Photo taken in mid-July 2015. Close up of aronia berries starting to ripen – from hard green berries to their deep purplish color.
HIVE PLACEMENT POLLINATION STUDY – June 2015
Photo taken mid-June 2015 near Warrens, WI. Honeybee hives are brought to cranberry marshes during peak bloom to help pollinate cranberry plants and increase yield.
The Guedot Lab is working with eleven cranberry marshes in Central Wisconsin to study the effect of hive placement on the marsh. Recent graduate, Aidee Guzman, has been leading this study and will look at the pollen from foraging bees. It has been a successful summer using pollen traps and collaborating with growers and bee keepers. Pollen traps were placed at three locations: 1) in the center of the marsh, 2) on the edge of a wooded area, and 3) next to a water reservoir. The bees were very curious when we were out there setting up pollen traps and collecting pollen.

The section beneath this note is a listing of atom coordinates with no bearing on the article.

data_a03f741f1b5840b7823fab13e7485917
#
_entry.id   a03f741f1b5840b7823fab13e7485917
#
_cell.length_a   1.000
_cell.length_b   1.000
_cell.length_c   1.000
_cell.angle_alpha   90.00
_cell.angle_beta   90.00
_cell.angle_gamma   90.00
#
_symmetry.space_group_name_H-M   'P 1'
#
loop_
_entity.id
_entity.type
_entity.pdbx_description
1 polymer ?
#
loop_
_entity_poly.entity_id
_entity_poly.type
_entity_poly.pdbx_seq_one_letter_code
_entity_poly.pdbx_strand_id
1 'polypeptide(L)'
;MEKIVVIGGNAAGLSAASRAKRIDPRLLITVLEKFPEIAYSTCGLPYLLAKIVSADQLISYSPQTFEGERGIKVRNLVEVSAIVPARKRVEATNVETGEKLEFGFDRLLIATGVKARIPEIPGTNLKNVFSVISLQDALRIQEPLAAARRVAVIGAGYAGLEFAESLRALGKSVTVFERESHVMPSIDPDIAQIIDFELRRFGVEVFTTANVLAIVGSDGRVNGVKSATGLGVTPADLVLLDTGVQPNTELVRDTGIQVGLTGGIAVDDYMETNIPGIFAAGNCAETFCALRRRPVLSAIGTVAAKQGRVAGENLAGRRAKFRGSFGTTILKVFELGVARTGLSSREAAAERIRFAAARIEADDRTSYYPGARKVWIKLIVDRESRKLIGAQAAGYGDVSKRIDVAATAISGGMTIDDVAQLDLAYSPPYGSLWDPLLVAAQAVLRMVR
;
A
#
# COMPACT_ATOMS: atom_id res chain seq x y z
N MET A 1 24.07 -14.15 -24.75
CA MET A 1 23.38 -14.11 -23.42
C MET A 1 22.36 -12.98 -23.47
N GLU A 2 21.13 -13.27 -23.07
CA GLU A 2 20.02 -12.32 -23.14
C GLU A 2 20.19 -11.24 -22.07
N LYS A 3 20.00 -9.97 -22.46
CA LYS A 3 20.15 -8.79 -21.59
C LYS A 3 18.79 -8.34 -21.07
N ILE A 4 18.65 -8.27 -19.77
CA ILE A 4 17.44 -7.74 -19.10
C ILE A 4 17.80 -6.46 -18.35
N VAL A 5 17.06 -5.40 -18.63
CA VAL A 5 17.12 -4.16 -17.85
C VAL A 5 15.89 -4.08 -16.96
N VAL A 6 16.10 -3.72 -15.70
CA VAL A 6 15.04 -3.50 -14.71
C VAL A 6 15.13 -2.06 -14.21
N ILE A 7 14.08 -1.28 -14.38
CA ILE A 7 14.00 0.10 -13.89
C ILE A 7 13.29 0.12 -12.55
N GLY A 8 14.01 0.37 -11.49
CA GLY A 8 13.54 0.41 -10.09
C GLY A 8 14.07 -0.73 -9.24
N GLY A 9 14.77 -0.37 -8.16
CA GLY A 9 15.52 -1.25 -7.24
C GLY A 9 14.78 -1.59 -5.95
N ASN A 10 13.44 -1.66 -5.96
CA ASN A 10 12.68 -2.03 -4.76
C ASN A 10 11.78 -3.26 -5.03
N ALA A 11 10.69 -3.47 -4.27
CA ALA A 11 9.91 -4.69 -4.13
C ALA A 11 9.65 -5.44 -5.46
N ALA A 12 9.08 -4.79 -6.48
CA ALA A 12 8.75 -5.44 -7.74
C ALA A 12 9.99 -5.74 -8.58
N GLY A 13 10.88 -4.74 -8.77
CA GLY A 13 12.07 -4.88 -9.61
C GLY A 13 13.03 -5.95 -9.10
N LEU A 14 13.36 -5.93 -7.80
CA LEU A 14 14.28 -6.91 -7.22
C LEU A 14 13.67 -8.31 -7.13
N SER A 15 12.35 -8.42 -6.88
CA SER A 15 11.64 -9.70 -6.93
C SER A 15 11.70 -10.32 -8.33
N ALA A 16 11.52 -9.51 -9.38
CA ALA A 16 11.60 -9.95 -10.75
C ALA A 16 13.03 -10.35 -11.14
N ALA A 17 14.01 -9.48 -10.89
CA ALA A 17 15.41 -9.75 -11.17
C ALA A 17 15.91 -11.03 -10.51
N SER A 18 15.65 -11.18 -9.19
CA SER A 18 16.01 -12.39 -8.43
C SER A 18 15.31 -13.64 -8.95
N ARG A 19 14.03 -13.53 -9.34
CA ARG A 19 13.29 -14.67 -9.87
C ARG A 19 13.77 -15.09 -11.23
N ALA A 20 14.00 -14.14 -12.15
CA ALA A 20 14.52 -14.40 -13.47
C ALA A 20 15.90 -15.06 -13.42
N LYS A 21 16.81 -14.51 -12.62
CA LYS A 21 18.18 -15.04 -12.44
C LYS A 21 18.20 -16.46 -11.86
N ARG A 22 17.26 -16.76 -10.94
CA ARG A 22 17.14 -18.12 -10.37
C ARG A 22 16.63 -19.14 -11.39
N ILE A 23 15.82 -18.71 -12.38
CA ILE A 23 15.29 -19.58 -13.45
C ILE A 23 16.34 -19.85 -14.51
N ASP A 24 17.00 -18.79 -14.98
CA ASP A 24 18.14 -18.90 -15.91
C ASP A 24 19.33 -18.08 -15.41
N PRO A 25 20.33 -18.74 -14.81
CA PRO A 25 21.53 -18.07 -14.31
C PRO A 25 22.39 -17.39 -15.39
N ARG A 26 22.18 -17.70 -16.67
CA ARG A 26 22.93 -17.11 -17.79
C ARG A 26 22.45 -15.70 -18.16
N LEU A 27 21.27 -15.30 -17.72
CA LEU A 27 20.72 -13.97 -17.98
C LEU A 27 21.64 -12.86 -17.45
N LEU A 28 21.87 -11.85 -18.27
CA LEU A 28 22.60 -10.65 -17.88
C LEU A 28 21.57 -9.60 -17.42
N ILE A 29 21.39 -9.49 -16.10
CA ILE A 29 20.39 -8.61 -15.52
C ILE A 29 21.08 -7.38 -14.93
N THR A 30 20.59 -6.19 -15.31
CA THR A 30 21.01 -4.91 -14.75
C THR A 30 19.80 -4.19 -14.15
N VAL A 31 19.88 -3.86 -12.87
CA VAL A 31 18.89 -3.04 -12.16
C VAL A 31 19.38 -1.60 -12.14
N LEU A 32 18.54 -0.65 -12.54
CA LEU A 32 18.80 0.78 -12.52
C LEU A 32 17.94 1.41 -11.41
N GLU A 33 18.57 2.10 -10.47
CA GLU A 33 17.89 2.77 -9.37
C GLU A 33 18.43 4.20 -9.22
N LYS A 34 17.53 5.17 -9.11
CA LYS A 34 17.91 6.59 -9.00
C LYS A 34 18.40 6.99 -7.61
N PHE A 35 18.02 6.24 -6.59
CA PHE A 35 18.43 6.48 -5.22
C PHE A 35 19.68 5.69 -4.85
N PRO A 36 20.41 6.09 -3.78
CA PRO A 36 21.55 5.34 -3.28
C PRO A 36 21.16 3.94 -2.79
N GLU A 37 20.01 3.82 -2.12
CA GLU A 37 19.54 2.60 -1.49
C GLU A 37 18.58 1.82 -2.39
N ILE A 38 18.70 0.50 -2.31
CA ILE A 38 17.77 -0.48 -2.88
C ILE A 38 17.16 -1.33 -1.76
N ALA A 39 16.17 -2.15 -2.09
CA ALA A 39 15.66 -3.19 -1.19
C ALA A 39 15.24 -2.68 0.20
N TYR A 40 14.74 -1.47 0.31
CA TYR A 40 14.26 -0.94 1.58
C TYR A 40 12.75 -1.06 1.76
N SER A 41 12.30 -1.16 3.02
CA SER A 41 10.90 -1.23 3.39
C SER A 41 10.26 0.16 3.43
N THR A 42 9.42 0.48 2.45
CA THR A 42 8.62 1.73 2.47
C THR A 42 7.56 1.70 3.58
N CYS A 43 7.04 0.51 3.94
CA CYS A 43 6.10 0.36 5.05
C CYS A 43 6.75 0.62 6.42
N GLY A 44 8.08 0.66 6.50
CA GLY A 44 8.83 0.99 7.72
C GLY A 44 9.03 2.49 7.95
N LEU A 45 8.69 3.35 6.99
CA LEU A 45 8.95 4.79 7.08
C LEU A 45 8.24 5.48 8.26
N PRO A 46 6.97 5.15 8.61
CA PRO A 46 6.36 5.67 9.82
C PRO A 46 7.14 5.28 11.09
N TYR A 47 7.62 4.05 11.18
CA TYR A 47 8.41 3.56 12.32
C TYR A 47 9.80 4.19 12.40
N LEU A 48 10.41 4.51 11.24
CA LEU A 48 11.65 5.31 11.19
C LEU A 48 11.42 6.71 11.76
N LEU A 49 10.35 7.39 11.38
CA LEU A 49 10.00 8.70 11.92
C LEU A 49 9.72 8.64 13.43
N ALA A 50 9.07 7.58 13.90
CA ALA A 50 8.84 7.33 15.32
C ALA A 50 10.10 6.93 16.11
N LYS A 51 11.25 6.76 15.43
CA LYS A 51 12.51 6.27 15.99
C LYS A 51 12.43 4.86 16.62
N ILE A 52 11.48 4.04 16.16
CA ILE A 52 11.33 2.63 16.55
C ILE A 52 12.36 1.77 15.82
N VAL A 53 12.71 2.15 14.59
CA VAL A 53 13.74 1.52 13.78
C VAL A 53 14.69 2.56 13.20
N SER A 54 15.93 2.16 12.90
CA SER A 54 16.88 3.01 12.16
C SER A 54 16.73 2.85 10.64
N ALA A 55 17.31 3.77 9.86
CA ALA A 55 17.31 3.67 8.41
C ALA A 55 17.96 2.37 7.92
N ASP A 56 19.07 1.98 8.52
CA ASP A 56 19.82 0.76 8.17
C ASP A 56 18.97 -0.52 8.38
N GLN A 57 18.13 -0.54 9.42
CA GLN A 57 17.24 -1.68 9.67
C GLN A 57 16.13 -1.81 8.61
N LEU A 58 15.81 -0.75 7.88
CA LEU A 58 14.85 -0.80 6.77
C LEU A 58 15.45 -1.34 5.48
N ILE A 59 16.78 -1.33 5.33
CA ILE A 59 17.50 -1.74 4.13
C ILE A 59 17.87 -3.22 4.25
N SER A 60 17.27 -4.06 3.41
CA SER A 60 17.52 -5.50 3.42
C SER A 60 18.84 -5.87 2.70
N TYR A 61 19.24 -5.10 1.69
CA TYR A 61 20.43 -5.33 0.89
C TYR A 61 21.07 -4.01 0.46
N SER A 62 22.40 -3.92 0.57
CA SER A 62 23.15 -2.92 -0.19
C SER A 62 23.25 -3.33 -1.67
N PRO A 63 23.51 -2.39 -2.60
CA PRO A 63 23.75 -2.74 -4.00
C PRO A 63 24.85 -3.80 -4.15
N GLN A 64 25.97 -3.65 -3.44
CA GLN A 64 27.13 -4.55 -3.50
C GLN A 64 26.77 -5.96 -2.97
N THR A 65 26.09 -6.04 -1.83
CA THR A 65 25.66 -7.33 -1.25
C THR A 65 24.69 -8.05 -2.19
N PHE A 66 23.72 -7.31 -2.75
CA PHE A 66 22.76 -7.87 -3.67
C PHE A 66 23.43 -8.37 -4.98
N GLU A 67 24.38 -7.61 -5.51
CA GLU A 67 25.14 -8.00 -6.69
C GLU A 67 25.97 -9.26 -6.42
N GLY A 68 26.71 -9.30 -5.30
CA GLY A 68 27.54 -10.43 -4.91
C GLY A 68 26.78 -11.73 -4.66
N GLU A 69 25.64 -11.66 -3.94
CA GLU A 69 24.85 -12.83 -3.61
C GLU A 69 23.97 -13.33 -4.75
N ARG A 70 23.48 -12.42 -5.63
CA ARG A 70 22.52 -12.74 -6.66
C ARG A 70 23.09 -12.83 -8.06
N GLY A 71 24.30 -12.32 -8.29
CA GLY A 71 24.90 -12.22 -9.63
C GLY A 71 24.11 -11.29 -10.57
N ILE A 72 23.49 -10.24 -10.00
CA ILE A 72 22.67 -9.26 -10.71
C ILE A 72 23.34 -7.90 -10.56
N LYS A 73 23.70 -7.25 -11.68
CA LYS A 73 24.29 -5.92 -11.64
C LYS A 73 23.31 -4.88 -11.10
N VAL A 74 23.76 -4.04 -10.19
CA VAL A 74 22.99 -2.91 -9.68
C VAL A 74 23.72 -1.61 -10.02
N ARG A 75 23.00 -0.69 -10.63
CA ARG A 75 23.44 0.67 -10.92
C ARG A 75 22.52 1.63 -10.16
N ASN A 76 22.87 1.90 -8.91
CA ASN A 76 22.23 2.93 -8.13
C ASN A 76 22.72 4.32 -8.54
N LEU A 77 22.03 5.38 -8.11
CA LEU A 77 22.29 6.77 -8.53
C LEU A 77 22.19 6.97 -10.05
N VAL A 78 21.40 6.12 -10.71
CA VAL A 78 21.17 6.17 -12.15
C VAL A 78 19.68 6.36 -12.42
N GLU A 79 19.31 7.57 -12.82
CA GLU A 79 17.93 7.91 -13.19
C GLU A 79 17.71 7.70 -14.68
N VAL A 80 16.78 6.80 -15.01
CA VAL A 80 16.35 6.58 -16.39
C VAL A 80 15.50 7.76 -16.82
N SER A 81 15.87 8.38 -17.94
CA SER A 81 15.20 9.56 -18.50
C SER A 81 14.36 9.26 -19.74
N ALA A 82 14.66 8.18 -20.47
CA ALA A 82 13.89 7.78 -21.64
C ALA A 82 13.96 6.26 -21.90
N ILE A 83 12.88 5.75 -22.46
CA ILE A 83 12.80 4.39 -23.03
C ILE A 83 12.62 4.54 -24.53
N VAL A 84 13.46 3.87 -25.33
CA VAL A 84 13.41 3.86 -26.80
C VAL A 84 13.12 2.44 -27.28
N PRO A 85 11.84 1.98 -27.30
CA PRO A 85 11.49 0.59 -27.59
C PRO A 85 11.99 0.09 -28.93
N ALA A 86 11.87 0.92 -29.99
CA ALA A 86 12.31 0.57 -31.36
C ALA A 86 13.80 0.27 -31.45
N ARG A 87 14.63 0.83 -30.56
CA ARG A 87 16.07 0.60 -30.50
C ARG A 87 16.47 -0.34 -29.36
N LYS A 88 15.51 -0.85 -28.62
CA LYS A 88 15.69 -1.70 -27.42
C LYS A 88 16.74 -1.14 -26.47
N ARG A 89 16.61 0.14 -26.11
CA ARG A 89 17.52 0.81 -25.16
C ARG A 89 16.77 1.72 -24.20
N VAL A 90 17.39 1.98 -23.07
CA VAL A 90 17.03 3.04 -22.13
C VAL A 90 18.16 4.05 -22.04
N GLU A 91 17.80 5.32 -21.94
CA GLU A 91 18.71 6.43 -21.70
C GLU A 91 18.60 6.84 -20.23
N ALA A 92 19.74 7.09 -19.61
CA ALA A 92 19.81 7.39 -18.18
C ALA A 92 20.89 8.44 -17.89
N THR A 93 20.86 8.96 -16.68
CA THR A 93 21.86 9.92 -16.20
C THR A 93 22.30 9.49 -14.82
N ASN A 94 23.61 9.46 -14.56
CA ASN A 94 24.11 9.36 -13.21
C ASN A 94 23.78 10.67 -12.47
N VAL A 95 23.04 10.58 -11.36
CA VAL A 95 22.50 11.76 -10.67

Photos taken in late-June 2015 near Warrens, WI. The photo on the left is an example of the water reservoir location which is one of the three hive locations being studied. The photo on the right shows Hannah Gaines Day and Aidee Guzman collecting pollen from hives located in the center of the marsh and a very curious honey bee that came in for a close up.
THE 2015 FIELD SEASON IS UNDERWAY!
We are excited for the start of the 2015 field season and have a lot of new and continuing projects. We are continuing our spotted wing drosophila monitoring and overwintering study, currently trapping social wasps in Wisconsin vineyards, busy setting up a pollination study in cranberry country, and have an extensive cranberry host choice lab assay on campus.
This picture was taken in May 2015 and is a great example of what fall bearing raspberries (on the left hand side) look like when compared to summer bearing raspberries (on the right hand side) early in the season.